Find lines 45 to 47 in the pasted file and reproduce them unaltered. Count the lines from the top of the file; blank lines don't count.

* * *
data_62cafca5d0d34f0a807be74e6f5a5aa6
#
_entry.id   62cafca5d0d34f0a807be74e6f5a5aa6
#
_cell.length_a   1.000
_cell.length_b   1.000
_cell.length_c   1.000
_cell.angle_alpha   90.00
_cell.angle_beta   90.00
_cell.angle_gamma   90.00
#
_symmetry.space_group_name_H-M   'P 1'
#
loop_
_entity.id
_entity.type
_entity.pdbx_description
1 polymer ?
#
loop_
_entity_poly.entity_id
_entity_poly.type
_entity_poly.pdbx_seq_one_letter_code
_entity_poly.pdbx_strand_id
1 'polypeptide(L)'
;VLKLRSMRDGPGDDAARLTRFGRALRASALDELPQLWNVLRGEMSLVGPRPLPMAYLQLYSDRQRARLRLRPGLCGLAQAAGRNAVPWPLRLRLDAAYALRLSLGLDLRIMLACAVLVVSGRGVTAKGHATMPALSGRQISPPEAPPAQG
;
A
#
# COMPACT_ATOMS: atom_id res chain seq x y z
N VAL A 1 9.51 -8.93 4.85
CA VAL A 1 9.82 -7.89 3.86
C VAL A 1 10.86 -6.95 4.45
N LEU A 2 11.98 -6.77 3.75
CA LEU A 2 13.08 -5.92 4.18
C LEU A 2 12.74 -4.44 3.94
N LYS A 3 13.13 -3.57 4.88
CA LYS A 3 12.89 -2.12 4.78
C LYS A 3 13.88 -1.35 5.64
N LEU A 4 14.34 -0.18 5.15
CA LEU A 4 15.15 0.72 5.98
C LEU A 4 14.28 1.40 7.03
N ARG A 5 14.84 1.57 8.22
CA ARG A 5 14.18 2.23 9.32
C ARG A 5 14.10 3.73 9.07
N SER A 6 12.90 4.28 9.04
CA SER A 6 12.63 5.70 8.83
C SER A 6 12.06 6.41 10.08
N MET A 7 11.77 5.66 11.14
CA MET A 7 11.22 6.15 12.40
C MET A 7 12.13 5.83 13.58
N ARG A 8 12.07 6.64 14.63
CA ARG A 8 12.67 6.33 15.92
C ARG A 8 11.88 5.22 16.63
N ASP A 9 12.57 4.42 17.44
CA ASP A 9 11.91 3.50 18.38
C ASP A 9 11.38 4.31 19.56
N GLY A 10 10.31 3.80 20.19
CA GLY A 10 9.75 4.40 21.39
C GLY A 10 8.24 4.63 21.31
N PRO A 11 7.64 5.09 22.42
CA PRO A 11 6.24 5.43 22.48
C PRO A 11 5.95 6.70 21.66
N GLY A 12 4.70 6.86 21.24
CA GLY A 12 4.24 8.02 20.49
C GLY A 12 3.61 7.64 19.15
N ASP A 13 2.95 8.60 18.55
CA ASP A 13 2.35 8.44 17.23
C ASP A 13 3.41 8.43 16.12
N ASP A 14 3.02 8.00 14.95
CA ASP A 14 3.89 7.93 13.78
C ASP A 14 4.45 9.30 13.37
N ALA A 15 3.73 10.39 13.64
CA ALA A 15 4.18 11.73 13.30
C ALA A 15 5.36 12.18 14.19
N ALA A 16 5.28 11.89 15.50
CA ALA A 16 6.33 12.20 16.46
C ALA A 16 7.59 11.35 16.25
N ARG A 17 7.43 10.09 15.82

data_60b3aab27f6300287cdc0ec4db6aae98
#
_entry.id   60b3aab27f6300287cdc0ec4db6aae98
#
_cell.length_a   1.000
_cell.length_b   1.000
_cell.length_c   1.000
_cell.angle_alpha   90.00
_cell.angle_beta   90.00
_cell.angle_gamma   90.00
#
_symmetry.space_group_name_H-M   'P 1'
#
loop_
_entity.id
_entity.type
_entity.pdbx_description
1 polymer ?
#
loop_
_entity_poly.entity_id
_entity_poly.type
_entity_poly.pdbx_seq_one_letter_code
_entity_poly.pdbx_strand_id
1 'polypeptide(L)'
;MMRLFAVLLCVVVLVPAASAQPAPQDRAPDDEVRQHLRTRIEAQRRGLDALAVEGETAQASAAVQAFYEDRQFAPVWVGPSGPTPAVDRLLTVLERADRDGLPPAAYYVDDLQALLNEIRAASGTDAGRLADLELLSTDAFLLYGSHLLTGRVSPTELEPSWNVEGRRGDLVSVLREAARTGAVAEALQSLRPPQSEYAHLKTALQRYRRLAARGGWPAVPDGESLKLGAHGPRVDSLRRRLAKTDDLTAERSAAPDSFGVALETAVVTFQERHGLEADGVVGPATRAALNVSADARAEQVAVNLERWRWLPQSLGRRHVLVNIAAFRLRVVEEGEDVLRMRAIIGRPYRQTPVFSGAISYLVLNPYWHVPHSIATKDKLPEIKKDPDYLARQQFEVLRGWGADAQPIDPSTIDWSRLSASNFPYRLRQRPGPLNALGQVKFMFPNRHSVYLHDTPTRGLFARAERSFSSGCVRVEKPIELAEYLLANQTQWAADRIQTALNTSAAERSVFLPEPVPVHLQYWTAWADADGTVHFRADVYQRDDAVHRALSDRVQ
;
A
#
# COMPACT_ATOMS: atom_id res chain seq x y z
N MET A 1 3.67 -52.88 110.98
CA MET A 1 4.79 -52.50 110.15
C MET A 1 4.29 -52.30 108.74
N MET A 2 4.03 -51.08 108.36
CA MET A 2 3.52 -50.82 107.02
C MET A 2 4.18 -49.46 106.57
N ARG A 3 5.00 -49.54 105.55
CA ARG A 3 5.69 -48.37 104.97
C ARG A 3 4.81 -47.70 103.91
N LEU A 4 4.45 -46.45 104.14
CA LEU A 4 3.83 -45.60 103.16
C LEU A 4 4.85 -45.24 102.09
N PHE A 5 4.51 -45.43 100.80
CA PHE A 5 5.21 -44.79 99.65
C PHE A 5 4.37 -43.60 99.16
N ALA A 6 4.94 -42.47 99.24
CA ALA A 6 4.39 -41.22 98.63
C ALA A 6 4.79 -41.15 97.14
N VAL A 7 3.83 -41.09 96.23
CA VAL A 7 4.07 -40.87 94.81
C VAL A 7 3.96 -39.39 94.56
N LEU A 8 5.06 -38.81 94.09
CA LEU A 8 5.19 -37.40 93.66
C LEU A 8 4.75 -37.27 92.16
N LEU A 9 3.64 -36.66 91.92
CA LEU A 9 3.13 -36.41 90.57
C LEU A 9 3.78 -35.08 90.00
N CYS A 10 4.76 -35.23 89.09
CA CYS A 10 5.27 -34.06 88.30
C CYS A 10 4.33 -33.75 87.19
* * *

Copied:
C ARG A 5 14.10 3.73 9.07
N SER A 6 12.90 4.28 9.04
CA SER A 6 12.63 5.70 8.83